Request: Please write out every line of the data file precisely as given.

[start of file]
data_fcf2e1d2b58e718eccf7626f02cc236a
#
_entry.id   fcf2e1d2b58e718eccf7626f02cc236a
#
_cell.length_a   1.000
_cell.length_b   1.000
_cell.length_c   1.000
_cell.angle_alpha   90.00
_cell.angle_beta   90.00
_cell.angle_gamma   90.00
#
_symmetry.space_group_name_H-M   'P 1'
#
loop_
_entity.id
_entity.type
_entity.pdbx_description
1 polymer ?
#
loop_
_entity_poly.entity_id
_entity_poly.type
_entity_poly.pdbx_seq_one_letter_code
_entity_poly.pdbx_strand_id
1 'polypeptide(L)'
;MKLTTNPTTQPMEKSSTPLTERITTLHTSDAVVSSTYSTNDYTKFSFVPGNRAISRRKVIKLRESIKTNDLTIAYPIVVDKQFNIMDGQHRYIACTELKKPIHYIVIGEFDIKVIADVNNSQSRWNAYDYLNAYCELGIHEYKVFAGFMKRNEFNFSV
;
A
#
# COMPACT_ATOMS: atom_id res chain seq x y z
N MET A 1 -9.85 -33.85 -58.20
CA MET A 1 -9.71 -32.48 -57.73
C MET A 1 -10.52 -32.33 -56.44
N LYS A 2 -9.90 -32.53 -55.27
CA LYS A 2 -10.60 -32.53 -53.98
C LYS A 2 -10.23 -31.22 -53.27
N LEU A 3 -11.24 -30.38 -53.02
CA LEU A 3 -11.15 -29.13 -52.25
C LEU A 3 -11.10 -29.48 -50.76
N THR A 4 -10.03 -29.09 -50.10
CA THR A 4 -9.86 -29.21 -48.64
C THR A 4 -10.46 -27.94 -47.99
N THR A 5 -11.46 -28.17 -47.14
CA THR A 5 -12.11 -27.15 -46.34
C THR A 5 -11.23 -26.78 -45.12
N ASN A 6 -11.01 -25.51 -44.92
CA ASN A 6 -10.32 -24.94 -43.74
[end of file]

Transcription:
data_fcf2e1d2b58e718eccf7626f02cc236a
#
_entry.id   fcf2e1d2b58e718eccf7626f02cc236a
#
_cell.length_a   1.000
_cell.length_b   1.000
_cell.length_c   1.000
_cell.angle_alpha   90.00
_cell.angle_beta   90.00
_cell.angle_gamma   90.00
#
_symmetry.space_group_name_H-M   'P 1'
#
loop_
_entity.id
_entity.type
_entity.pdbx_description
1 polymer ?
#
loop_
_entity_poly.entity_id
_entity_poly.type
_entity_poly.pdbx_seq_one_letter_code
_entity_poly.pdbx_strand_id
1 'polypeptide(L)'
;MKLTTNPTTQPMEKSSTPLTERITTLHTSDAVVSSTYSTNDYTKFSFVPGNRAISRRKVIKLRESIKTNDLTIAYPIVVDKQFNIMDGQHRYIACTELKKPIHYIVIGEFDIKVIADVNNSQSRWNAYDYLNAYCELGIHEYKVFAGFMKRNEFNFSV
;
A
#
# COMPACT_ATOMS: atom_id res chain seq x y z
N MET A 1 -9.85 -33.85 -58.20
CA MET A 1 -9.71 -32.48 -57.73
C MET A 1 -10.52 -32.33 -56.44
N LYS A 2 -9.90 -32.53 -55.27
CA LYS A 2 -10.60 -32.53 -53.98
C LYS A 2 -10.23 -31.22 -53.27
N LEU A 3 -11.24 -30.38 -53.02
CA LEU A 3 -11.15 -29.13 -52.25
C LEU A 3 -11.10 -29.48 -50.76
N THR A 4 -10.03 -29.09 -50.10
CA THR A 4 -9.86 -29.21 -48.64
C THR A 4 -10.46 -27.94 -47.99
N THR A 5 -11.46 -28.17 -47.14
CA THR A 5 -12.11 -27.15 -46.34
C THR A 5 -11.23 -26.78 -45.12
N ASN A 6 -11.01 -25.51 -44.92
CA ASN A 6 -10.32 -24.94 -43.74